If you’ve ever been feeling down and opted for a big bowl of ice cream or a little junk food binge to make you feel better, you may have been reaching for the wrong foods. While a sugary guilty pleasure may help in the moment, new research suggests that a steady diet of healthy foods may be much more effective at helping you fight off depression.
A study published recently in the World Journal of Psychiatry found that consuming a diet of nutrient-dense foods may help prevent and treat depressive disorders.
Using a U.S. Department of Agriculture database, researchers analyzed a wide selection of foods that contained at least one antidepressant nutrient. They came up with an Antidepressant Food Score (AFS), with recommendations for the nutrients and foods you should include in your diet to maintain a positive outlook.
“A healthy diet made up of wholesome fresh food will have health benefits for most people,” says Uma Naidoo, MD, director of Nutritional and Lifestyle Psychiatry at Massachusetts General Hospital. “It may lead to simply an overall feeling of improving well being.”
What’s on the List?
While the full range of vitamins, minerals and nutrients are important for a balanced, healthy diet, there are several key nutrients that are strongly associated with brain health and better moods. They include:
- Long-chain omega-3 fattyÊacids
- Vitamin A
- Vitamin B6
- Vitamin B12
- Vitamin C
Spices such as ginger and turmeric were also cited as having antidepression benefits.
Animal sources that contain some of these key nutrients include fish (snapper, salmon, tuna, and pollock), oysters, mussels, and liver. Plant-based foods packed with antidepression nutrients include spinach, romaine lettuce, mustard greens, bell peppers, broccoli, cauliflower, pumpkin, and watercress.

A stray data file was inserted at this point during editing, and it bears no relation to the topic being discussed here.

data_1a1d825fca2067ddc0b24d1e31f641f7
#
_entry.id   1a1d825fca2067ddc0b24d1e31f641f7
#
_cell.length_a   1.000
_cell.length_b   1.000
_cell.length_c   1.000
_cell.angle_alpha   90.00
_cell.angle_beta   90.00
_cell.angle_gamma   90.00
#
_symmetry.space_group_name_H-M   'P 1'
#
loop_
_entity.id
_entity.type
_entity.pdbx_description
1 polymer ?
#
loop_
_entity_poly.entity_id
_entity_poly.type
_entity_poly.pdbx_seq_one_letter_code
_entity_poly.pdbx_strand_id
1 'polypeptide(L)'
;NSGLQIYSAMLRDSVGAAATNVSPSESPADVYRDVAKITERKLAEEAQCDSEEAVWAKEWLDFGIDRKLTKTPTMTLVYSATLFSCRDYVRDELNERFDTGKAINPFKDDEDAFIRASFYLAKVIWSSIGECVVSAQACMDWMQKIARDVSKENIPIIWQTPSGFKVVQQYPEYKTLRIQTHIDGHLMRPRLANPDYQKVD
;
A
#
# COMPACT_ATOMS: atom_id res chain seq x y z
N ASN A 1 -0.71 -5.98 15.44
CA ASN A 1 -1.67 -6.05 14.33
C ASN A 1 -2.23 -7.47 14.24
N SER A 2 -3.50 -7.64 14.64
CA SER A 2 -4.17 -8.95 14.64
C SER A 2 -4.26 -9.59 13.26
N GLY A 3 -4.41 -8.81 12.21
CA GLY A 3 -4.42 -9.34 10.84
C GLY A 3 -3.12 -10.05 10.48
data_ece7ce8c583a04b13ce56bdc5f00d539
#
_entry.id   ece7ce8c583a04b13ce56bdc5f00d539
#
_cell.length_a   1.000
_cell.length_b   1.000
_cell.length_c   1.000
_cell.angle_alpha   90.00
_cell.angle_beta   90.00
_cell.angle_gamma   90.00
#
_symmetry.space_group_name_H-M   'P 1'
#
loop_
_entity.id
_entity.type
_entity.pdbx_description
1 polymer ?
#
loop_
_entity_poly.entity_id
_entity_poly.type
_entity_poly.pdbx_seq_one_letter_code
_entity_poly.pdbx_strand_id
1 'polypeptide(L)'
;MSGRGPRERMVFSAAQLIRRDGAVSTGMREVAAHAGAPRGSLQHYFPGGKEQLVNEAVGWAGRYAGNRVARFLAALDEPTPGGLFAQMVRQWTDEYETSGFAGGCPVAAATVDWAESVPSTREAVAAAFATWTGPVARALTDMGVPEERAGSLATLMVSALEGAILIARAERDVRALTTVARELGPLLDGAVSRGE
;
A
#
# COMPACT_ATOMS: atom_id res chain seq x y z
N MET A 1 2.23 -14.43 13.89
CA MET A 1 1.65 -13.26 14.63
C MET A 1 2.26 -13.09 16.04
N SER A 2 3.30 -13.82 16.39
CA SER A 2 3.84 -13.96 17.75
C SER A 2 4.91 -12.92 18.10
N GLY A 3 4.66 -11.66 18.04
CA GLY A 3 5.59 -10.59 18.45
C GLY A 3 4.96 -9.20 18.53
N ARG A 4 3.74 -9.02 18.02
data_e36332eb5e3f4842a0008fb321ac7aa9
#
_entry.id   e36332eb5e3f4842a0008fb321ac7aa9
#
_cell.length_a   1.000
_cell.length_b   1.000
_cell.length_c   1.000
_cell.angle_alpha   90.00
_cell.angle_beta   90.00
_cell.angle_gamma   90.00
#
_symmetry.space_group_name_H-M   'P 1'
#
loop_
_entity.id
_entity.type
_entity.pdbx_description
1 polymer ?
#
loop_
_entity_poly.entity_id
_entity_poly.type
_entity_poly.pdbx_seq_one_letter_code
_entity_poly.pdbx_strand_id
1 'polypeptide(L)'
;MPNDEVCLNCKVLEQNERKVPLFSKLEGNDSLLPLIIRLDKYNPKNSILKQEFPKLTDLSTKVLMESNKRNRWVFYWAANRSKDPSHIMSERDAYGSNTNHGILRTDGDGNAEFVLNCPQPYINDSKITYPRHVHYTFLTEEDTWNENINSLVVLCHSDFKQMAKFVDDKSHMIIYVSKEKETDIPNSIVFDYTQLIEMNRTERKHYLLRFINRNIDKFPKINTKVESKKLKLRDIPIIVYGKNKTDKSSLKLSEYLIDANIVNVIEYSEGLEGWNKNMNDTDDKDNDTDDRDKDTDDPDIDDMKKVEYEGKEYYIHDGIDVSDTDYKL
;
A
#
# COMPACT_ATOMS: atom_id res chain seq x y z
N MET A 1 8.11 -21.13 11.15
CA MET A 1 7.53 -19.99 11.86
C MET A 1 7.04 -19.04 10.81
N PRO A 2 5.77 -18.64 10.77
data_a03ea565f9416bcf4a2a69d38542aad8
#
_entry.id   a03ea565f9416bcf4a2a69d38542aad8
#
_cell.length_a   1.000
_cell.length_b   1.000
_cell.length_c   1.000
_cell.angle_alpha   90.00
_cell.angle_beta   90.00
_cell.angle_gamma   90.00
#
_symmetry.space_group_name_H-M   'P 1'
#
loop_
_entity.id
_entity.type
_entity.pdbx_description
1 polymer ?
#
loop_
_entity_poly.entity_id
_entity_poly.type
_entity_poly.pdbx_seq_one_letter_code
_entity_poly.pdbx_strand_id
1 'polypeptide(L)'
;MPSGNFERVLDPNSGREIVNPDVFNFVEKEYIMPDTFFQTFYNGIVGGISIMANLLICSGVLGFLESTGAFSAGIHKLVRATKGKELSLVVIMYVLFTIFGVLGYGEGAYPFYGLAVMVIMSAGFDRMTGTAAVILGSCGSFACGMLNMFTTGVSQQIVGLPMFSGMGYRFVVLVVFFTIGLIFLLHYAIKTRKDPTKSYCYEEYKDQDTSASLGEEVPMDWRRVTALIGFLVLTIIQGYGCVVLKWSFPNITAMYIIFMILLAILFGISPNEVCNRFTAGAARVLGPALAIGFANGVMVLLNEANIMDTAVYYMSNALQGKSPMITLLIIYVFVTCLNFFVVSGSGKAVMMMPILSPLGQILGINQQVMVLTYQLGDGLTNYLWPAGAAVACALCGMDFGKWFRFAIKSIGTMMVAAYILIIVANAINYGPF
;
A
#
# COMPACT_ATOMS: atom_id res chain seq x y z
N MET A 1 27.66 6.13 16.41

“A healthy, balanced diet of whole fresh fruits, vegetables, plant-based protein, seafood and healthy-sourced meats are suggested,” Dr. Naidoo says. “The Mediterranean diet has been shown to help depression.”
Features of the Mediterranean-style eating plan include:
- Eating primarily plant-based foods, such as fruits and vegetables, whole grains, legumes and nuts
- Replacing butter with healthy fats such as olive oil and canola oil
- Using herbs and spices instead of salt to flavor foods
- Limiting red meat to no more than a few times a month
- Eating fish and/or poultry at least twice a week
When You’re Not Eating Right
Knowing what foods to choose and what nutrients to keep in mind when making your food selections can certainly help with your emotional and physical health. Unfortunately, people with depression, anxiety and other mental disorders tend to make unhealthy lifestyle choices.
They may be unwilling or unable to be physically active or even take their medications as prescribed. They may sleep too much or too little. Likewise, they may eat too much or too little, or choose foods of convenience rather than nutrition. All of this can lead to worsening health.
“Individuals with mental illness face an increased risk of having chronic medical conditions,” Dr. Naidoo says. “A feeling of hopelessness or lack of motivation are symptoms of depression, which may lead to poor eating habits and a lack of exercise.”
It’s Not Just What You Eat
Including more antidepression foods in your diet is only part of the solution to preventing or coping with such an emotionally challenging condition. Comprehensive treatment for depression includes much more than dietary adjustments.
“It is important to understand that nutritional psychiatry dietary changes are a complementary treatment to speaking to your doctor and following his or her recommendations about your medications and treatment,” Dr. Naidoo says. “Nutritional psychiatry recommendations are not intended to replace these guidelines, but be useful additional techniques to enhance your overall treatment.”
Other antidepression lifestyle behaviors include moderate alcohol use, no smoking, staying hydrated, getting adequate sleep and exercise, and finding ways to lower stress.